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Can the Internet Write a Book in 1 Day? 138

An anonymous reader writes "A whole book will be created, from start to finish on March 21, 1999 (including the topics, all aspects of organization, etc). Claus Sørensen (Initiator of ELY) want to dramatically demonstrate what world-wide collaboration and the open source method is capable of."
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Can the Internet Write a Book in 1 Day?

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  • by Anonymous Coward
    A) I can write a whole book in a day. So what if it's all crap and giberish, I can still do it.

    B) 1000 monkeys on 1000 computers can write a book in one day.

    C) I'm going to be part of of this book writing thing and submit incorrect information that can't be researched for validity, such as autobiographic information on somebody who is dead but I knew the person well enough to have information that can't be found anywhere else. But instead I'll make up lies!

    D) I'll sign up as an editor and add new mistakes by accident because I'm lazy.
  • by Anonymous Coward
    This exercise will be less about OSS, and more about the classic adage of an infinite number of monkeys writing a novel... I find it hilarious that this is positive spin for OSS. Using the monkey adage, one can simply surmise the success of Lunix is based upon the availability of enough monkeys to write it...
  • by Anonymous Coward
    I don't know if they exceeded their bandwidth limit or what, but here is a bit more information, including the organizer's email address. []

  • and where might somebody find this CD?
  • Posted by hansc:

    The book would be appropriately titled "the Shaggy Dog story." Because, it would go on and on and on. Although, I don't doubt that thousands of people across the Internet could write a book length something, just look at all the crap /. comments produce. It just won't be a very good book, but because it's all hype and Internet bullshit, it will probably be a profitable book. Damn.
    Proud member of SVLUG
  • Posted by sgupta:

    Yeah, right. This will more likely show how silly a bunch of people can be. Open source is a nice idea, but these people are starting to sound like the legalize hemp crowd: "Open source will save the world!", "Did you know George Washington used open source? It's true!" It's a good idea, not the second coming.

    I predict this thing will either blow over (I can't even get into the site), or it will be as successful as the Windows Refund Day. I can't wait to see where Obi Wan appears in this soon-to-be work of art.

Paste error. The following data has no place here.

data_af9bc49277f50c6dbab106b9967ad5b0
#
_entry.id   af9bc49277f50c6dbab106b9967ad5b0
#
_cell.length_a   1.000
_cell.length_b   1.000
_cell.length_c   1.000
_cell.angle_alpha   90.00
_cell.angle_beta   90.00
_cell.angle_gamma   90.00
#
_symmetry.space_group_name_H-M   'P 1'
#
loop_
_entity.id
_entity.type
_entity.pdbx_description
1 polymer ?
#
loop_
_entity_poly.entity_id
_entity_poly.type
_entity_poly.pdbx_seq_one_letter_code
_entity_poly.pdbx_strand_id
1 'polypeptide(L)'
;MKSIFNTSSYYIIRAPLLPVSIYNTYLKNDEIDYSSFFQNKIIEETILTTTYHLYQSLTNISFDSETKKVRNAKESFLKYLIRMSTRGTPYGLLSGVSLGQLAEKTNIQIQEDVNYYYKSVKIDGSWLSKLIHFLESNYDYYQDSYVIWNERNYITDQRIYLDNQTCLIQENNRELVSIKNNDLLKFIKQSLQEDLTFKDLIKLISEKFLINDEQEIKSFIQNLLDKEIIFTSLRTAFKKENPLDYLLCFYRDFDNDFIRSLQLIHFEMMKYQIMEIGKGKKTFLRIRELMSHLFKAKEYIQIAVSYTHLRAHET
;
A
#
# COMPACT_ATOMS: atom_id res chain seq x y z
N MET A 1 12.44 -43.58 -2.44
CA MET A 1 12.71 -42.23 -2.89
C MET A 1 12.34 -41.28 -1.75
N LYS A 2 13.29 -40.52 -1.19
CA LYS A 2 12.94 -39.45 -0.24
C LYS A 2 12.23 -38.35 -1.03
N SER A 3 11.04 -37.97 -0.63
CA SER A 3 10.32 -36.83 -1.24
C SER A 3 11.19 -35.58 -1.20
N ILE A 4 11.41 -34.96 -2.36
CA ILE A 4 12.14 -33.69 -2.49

• Posted by bluesboy:

    What's "the power of OpenSource" got to do with writing a book without coordination, idea and probably without meaning?

    I am a Dane, and have found some pages describing their idea in danish (, here is a quote [my translation]: "We will attempt to compose a book, stating the status of Linux in Europe anno 1999. Since the idea is, that no plans should be made, we must each keep our idea's to ourselves".

    There is no concrete idea or purpose stated anywhere.....

    If we wish to give OpenSource a good name, we should stop yelling "OpenSource" every time we do something that's so bad that someone else has to fix it for us.
  • Posted by hollowman:

    I am curious to know where this infinite monkey thing first came about. Do you think it was Douglas Adams? Is that at all possible, or does it predate him and I'm just too illiterate to realize this because whenever I see infinite monkeys I'm reminded of that 'smashingly good script to Hamlet', which I suppose, is the least of their capabilities if they are truly infinite.

  • Posted by |Devoid|:

    I was discussing this with some people the other day, the variations in infinities. There is a word that I can't recall that represents a multiple of infinities, but for example you can take a simple infinity like all the natural numbers (0,1,2,3,4,5..) and obviously by adding one each time you can go on forever. But between each jump in natural numbers (1 to 2, 2 to 3) there is an infinite number of real numbers. Hence the infinity of real numbers is in some way larger than that of natural numbers.

    When dealing with probability though, you can look at an example like that in the movie Rosencrantz and Gildenstern are Dead (highly recommended). One of the pair flips a coin hundreds of times, and every single time it comes up heads. Each instance can be taken as an individual probability of 50/50, so there's even odds it will come out heads or tails each time. The problem that occurs is that as you repeat, the probability for the same occurance every time drops dramatically, but there always exists the possibility that it will land heads. In the same way, there exists a possibility such that an infinite number of moneys typing on an infinite number of typewriters will all hit the exact same key over and over again. However it's highly unlikely. Of course, it's highly unlikely you'll ever get that many monkeys typing, and if you do, I'm not cleaning up after them.

  • if you put a million monkeys at a million keyboards, you end up with warez and porn.
  • by mholve ( 1101 )
    "It was once said that a million monkeys typing at a million keyboards could reproduce the works of William Shakespeare. Now, with the Internet, we know this not to be true."
  • ...thanks. :)
  • After that, we'll get 9 women to produce a child in 1 month.
  • Why? This is like saying that any number has to be contained in a nonterminating, nonrepeating decimal. Consider:
    0.1010010001000010000010000001000000010 000001000000000.....

    Obviously that will never contain, say, the digits 42. Another example...if no monkey typed the letter "j", Romeo and Juliet would be unlikely to be produced. Obviously, one would almost certainly type it; however, I don't see any reason to think that it's required that Shakespeare's works be generated. Any particular finite string of characters could be absent from the output.